Our statisticians Daniel, Esther and Alan are on the telly this evening, and this is why you should watch…

Senior assistant statistician Daniel Burns

A new two-part BBC documentary aims to answer the question: Who Lives in Scotland? by taking a dive into our data. Who lives in your street, your town, your council area and Scotland as a whole might feel like none of your business but it has profoundly important implications for your life and your future.

Who Lives in Scotland? notes that Scotland’s population of more than 5.4 million, is the highest it’s ever been, and that beneath that headline statistic there are dozens more reflecting the constant change of population. In the show, a couple welcomes their new-born baby into their family – still an everyday event but one that happens far less frequently than it once did. The fertility rate has been falling and if it wasn’t for immigration from the rest of the UK and internationally, our population would be declining too. Even with immigration at similar levels to recent years, our projections suggest the population could start to fall slightly at the end of this decade.

Dig deeper and the changes are even more stark. If current trends continue, we could see an increase of almost 30% in the number of people aged over 65 by the middle of 2045 and a decline of 22% in the number of children. That will have implications for the delivery of all services but especially for health centres, hospitals and schools.

We see change at local level too. The programme features a couple from England who are running a local shop in the north west. They are not alone. Almost 20% of the adult population of the Highlands was born in England. That’s nearly double the national figure.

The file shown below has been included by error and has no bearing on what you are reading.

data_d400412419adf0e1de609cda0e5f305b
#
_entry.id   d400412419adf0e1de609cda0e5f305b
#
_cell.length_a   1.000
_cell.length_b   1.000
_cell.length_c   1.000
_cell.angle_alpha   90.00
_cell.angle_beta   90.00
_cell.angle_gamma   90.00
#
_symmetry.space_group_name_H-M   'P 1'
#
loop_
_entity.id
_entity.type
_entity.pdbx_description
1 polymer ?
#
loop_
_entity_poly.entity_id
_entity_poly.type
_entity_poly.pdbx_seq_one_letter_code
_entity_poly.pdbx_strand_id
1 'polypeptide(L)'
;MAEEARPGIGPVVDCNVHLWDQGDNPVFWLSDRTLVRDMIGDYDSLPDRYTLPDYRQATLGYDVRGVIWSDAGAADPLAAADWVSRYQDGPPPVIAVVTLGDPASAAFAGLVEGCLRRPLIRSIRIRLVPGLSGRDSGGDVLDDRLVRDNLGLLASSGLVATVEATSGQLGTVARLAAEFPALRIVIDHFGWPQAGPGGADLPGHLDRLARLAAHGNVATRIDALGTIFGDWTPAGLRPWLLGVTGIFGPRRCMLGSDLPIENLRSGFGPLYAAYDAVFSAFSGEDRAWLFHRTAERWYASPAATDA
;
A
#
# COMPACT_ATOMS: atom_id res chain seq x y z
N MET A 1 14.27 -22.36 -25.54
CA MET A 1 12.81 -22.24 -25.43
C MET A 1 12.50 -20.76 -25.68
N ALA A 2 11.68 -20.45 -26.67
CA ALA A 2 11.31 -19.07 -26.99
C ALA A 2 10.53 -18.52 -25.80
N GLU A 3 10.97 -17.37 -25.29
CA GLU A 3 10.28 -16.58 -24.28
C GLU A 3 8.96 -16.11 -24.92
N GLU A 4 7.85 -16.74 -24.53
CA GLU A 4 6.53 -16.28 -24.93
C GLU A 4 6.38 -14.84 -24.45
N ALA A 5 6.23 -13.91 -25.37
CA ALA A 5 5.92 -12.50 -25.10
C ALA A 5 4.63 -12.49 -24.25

Since the programme was made, we’ve seen an update on the statistics for population change at local level. There has been a long term trend away from rural areas and towards cities. However, last year we found a small decline in the populations of our largest cities while some rural areas saw a reverse in their downward trend. This appears to be the impact of disruption due to the pandemic, with students returning home temporarily and some people choosing to relocate permanently, potentially freed up by the ability to work from home. Might it all change again next year? Only time and the statistics will tell, so keep an eye on our website as the story unfolds.

Episode one of Who Lives in Scotland? airs Tuesday 25 October on BBC 1 Scotland at 9pm and will be available to catch up on iPlayer. The second episode is due in the same slot next week.

Want more statistics? This year’s Scotland’s Population report looks at themes from across the range of reports we produce Scotland’s Population 2021 (nrscotland.gov.uk) and is an excellent place to start.

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